ILLINOIS APPELLATE COURT — THIRD DISTRICT REVERSED AND REMANDED.
OPINION FILED SEPTEMBER 14, 1982.
UNARCO INDUSTRIES, INC., PLAINTIFF-APPELLEE,
FREDERICK MANUFACTURING CO., INC., DEFENDANT-APPELLANT.
Appeal from the Circuit Court of Peoria County; the Hon.
Robert E. Manning, Judge, presiding.
PRESIDING JUSTICE BARRY DELIVERED THE OPINION OF THE COURT:
Defendant Frederick Manufacturing Co., a foreign corporation, brings this interlocutory appeal from an order entered in the circuit court of Peoria County denying its motion to quash personal service of summons in Missouri.
Plaintiff manufactures radio towers at its plant in Peoria County, Illinois, and for the last 12 years has regularly purchased from defendant Frederick certain component parts called clevises. Plaintiff filed a suit in the circuit court of Peoria County alleging that in March of 1979 plaintiff issued to defendant a purchase order for 1600 "C" clevises and 1000 "D" clevises, specifying that the C and D clevises were to be manufactured from 1018 steel; that defendant shipped the C and D clevises to plaintiff in Peoria in April; that plaintiff thereafter sold these clevises to its customers to be used as a component part of towers to be erected; and that the clevises were not made from 1018 steel as specified but were made from 1215 steel and were not of sufficient strength to withstand the pressure placed on them as components of towers. The complaint contained three counts. Count I alleged that the clevises were unreasonably dangerous, that the towers into which they were incorporated were damaged because they were diminished in value, and that plaintiff was forced to recall all C and D clevises from its customers at substantial cost. Count II asserted a breach of implied warranty of merchantable quality, and count III asserted a breach of implied warranty that the clevises were fit for the particular purpose required by plaintiff. Plaintiff prayed for $626,877 in damages under each count.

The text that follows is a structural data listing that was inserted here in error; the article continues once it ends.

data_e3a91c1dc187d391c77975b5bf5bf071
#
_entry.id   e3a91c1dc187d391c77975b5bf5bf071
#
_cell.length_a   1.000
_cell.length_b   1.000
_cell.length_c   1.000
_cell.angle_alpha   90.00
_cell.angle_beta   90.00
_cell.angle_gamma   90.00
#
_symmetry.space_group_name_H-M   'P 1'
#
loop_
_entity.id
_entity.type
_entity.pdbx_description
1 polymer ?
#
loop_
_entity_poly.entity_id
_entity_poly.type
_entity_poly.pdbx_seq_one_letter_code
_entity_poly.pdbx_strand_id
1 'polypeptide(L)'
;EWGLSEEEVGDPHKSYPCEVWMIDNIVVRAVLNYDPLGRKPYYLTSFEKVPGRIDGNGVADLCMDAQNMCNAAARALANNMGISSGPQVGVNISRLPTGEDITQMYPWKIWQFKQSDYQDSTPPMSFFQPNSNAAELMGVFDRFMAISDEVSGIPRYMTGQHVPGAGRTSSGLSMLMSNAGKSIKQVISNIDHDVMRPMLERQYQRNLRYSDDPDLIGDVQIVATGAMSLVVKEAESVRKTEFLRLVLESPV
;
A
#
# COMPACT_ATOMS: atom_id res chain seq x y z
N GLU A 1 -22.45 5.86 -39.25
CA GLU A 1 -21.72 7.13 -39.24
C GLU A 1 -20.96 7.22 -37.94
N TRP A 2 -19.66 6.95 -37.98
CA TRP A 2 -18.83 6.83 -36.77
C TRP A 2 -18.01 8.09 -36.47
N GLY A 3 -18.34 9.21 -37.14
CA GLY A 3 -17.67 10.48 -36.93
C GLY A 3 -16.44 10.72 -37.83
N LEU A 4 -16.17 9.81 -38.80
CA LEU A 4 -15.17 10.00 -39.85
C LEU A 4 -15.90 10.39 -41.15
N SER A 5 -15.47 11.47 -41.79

After summons was served upon defendant's vice-president in Jackson County, Missouri, defendant appeared specially in this cause and, pursuant to section 20 of the Civil Practice Act (Ill. Rev. Stat. 1981, ch. 110, par. 20), moved to quash the service of summons upon the grounds that defendant is not amenable to Illinois process. Defendant also filed affidavits from its president which indicated that the clevises in question were manufactured in Missouri; that defendant does no business in Illinois; that defendant's principal and only place of business is in Kansas City, Missouri; the defendant has no facilities, employees or agents in Illinois; that defendant is not licensed or registered to do business in Illinois; that no officer, employee or agent of defendant went to Illinois either to negotiate the sale, or perform the contract, or for any other purpose; that defendant did nothing in Illinois in connection with this transaction; that defendant received a purchase order at its office in Kansas City, Missouri, from plaintiff; that defendant delivered the clevises to plaintiff F.O.B. Kansas City, meaning of course that the clevises were delivered to plaintiff at Kansas City, not at Peoria; and that no representative of defendant has ever visited plaintiff's facilities in Illinois for any reason. Business records furnished by plaintiff and defendant indicate that the business relationship between plaintiff and defendant originated with a letter of inquiry from plaintiff which defendant answered by mail with quotation of prices, delivery dates, etc. Thereafter, plaintiff regularly ordered clevises from defendant over a 12-year period prior to this action.